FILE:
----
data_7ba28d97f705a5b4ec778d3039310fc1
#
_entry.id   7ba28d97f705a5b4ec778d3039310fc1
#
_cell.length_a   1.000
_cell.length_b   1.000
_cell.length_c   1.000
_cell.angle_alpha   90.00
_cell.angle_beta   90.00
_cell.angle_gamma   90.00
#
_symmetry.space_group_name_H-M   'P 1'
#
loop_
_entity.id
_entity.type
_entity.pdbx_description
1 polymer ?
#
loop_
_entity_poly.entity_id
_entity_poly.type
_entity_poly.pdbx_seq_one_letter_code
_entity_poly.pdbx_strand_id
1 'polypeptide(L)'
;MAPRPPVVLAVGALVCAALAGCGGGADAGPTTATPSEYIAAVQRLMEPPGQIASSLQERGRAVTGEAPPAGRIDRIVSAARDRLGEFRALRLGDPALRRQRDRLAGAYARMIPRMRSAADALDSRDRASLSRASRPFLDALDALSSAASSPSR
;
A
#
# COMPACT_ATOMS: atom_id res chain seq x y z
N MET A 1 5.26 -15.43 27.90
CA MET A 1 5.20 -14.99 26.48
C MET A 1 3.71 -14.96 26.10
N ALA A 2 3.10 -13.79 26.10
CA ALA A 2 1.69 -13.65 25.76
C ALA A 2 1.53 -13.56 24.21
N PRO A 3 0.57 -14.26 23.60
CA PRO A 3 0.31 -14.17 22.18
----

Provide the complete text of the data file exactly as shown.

data_7ba28d97f705a5b4ec778d3039310fc1
#
_entry.id   7ba28d97f705a5b4ec778d3039310fc1
#
_cell.length_a   1.000
_cell.length_b   1.000
_cell.length_c   1.000
_cell.angle_alpha   90.00
_cell.angle_beta   90.00
_cell.angle_gamma   90.00
#
_symmetry.space_group_name_H-M   'P 1'
#
loop_
_entity.id
_entity.type
_entity.pdbx_description
1 polymer ?
#
loop_
_entity_poly.entity_id
_entity_poly.type
_entity_poly.pdbx_seq_one_letter_code
_entity_poly.pdbx_strand_id
1 'polypeptide(L)'
;MAPRPPVVLAVGALVCAALAGCGGGADAGPTTATPSEYIAAVQRLMEPPGQIASSLQERGRAVTGEAPPAGRIDRIVSAARDRLGEFRALRLGDPALRRQRDRLAGAYARMIPRMRSAADALDSRDRASLSRASRPFLDALDALSSAASSPSR
;
A
#
# COMPACT_ATOMS: atom_id res chain seq x y z
N MET A 1 5.26 -15.43 27.90
CA MET A 1 5.20 -14.99 26.48
C MET A 1 3.71 -14.96 26.10
N ALA A 2 3.10 -13.79 26.10
CA ALA A 2 1.69 -13.65 25.76
C ALA A 2 1.53 -13.56 24.21
N PRO A 3 0.57 -14.26 23.60
CA PRO A 3 0.31 -14.17 22.18